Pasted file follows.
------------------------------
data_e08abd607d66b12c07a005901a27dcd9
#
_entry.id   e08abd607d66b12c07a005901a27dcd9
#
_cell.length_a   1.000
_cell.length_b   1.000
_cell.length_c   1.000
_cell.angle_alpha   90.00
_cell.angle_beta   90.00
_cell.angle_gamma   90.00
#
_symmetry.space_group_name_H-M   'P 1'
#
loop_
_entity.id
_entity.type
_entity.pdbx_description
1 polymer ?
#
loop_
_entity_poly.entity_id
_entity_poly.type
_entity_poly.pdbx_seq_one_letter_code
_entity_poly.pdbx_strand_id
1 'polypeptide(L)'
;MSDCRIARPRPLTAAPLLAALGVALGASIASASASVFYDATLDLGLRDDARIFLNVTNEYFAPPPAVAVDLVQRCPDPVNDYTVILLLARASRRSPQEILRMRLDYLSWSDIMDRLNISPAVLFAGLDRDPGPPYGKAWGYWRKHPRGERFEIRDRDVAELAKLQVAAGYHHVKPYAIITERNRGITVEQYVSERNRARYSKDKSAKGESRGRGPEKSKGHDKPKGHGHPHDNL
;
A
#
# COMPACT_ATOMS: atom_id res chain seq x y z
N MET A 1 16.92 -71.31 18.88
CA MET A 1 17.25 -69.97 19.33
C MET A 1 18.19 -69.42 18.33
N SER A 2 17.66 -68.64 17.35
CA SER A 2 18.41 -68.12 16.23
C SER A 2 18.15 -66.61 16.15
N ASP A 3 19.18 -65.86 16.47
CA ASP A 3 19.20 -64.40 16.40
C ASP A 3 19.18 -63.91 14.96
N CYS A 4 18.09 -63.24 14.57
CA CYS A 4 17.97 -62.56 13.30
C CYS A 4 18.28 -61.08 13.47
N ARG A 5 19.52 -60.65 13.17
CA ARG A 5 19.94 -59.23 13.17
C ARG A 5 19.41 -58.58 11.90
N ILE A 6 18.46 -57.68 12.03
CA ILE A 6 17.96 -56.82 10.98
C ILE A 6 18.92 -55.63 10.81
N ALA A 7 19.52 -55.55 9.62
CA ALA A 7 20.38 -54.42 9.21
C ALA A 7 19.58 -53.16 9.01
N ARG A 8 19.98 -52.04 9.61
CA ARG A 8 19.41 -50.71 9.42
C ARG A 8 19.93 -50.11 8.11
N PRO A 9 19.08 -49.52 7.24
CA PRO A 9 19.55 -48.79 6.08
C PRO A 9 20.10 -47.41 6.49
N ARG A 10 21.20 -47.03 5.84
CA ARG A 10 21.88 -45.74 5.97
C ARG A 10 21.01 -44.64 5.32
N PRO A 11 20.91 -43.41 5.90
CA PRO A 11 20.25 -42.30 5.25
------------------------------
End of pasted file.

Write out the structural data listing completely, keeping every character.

data_e08abd607d66b12c07a005901a27dcd9
#
_entry.id   e08abd607d66b12c07a005901a27dcd9
#
_cell.length_a   1.000
_cell.length_b   1.000
_cell.length_c   1.000
_cell.angle_alpha   90.00
_cell.angle_beta   90.00
_cell.angle_gamma   90.00
#
_symmetry.space_group_name_H-M   'P 1'
#
loop_
_entity.id
_entity.type
_entity.pdbx_description
1 polymer ?
#
loop_
_entity_poly.entity_id
_entity_poly.type
_entity_poly.pdbx_seq_one_letter_code
_entity_poly.pdbx_strand_id
1 'polypeptide(L)'
;MSDCRIARPRPLTAAPLLAALGVALGASIASASASVFYDATLDLGLRDDARIFLNVTNEYFAPPPAVAVDLVQRCPDPVNDYTVILLLARASRRSPQEILRMRLDYLSWSDIMDRLNISPAVLFAGLDRDPGPPYGKAWGYWRKHPRGERFEIRDRDVAELAKLQVAAGYHHVKPYAIITERNRGITVEQYVSERNRARYSKDKSAKGESRGRGPEKSKGHDKPKGHGHPHDNL
;
A
#
# COMPACT_ATOMS: atom_id res chain seq x y z
N MET A 1 16.92 -71.31 18.88
CA MET A 1 17.25 -69.97 19.33
C MET A 1 18.19 -69.42 18.33
N SER A 2 17.66 -68.64 17.35
CA SER A 2 18.41 -68.12 16.23
C SER A 2 18.15 -66.61 16.15
N ASP A 3 19.18 -65.86 16.47
CA ASP A 3 19.20 -64.40 16.40
C ASP A 3 19.18 -63.91 14.96
N CYS A 4 18.09 -63.24 14.57
CA CYS A 4 17.97 -62.56 13.30
C CYS A 4 18.28 -61.08 13.47
N ARG A 5 19.52 -60.65 13.17
CA ARG A 5 19.94 -59.23 13.17
C ARG A 5 19.41 -58.58 11.90
N ILE A 6 18.46 -57.68 12.03
CA ILE A 6 17.96 -56.82 10.98
C ILE A 6 18.92 -55.63 10.81
N ALA A 7 19.52 -55.55 9.62
CA ALA A 7 20.38 -54.42 9.21
C ALA A 7 19.58 -53.16 9.01
N ARG A 8 19.98 -52.04 9.61
CA ARG A 8 19.41 -50.71 9.42
C ARG A 8 19.93 -50.11 8.11
N PRO A 9 19.08 -49.52 7.24
CA PRO A 9 19.55 -48.79 6.08
C PRO A 9 20.10 -47.41 6.49
N ARG A 10 21.20 -47.03 5.84
CA ARG A 10 21.88 -45.74 5.97
C ARG A 10 21.01 -44.64 5.32
N PRO A 11 20.91 -43.41 5.90
CA PRO A 11 20.25 -42.30 5.25